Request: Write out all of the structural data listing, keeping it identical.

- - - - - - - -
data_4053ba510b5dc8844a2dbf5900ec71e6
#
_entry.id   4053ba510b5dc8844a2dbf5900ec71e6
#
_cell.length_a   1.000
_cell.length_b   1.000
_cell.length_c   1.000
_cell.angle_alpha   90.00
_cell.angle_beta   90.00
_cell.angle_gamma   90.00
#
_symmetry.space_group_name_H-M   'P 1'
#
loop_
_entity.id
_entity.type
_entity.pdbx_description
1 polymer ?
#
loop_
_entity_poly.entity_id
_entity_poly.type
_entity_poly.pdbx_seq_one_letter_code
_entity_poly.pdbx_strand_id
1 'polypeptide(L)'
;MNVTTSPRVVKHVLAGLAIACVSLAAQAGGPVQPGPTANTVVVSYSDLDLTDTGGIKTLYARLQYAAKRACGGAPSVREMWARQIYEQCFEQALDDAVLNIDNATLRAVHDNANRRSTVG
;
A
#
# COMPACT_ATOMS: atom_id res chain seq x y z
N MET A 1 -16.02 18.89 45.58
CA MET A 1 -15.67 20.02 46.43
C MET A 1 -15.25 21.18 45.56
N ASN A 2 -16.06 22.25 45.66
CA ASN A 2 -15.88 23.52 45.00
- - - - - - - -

data_4053ba510b5dc8844a2dbf5900ec71e6
#
_entry.id   4053ba510b5dc8844a2dbf5900ec71e6
#
_cell.length_a   1.000
_cell.length_b   1.000
_cell.length_c   1.000
_cell.angle_alpha   90.00
_cell.angle_beta   90.00
_cell.angle_gamma   90.00
#
_symmetry.space_group_name_H-M   'P 1'
#
loop_
_entity.id
_entity.type
_entity.pdbx_description
1 polymer ?
#
loop_
_entity_poly.entity_id
_entity_poly.type
_entity_poly.pdbx_seq_one_letter_code
_entity_poly.pdbx_strand_id
1 'polypeptide(L)'
;MNVTTSPRVVKHVLAGLAIACVSLAAQAGGPVQPGPTANTVVVSYSDLDLTDTGGIKTLYARLQYAAKRACGGAPSVREMWARQIYEQCFEQALDDAVLNIDNATLRAVHDNANRRSTVG
;
A
#
# COMPACT_ATOMS: atom_id res chain seq x y z
N MET A 1 -16.02 18.89 45.58
CA MET A 1 -15.67 20.02 46.43
C MET A 1 -15.25 21.18 45.56
N ASN A 2 -16.06 22.25 45.66
CA ASN A 2 -15.88 23.52 45.00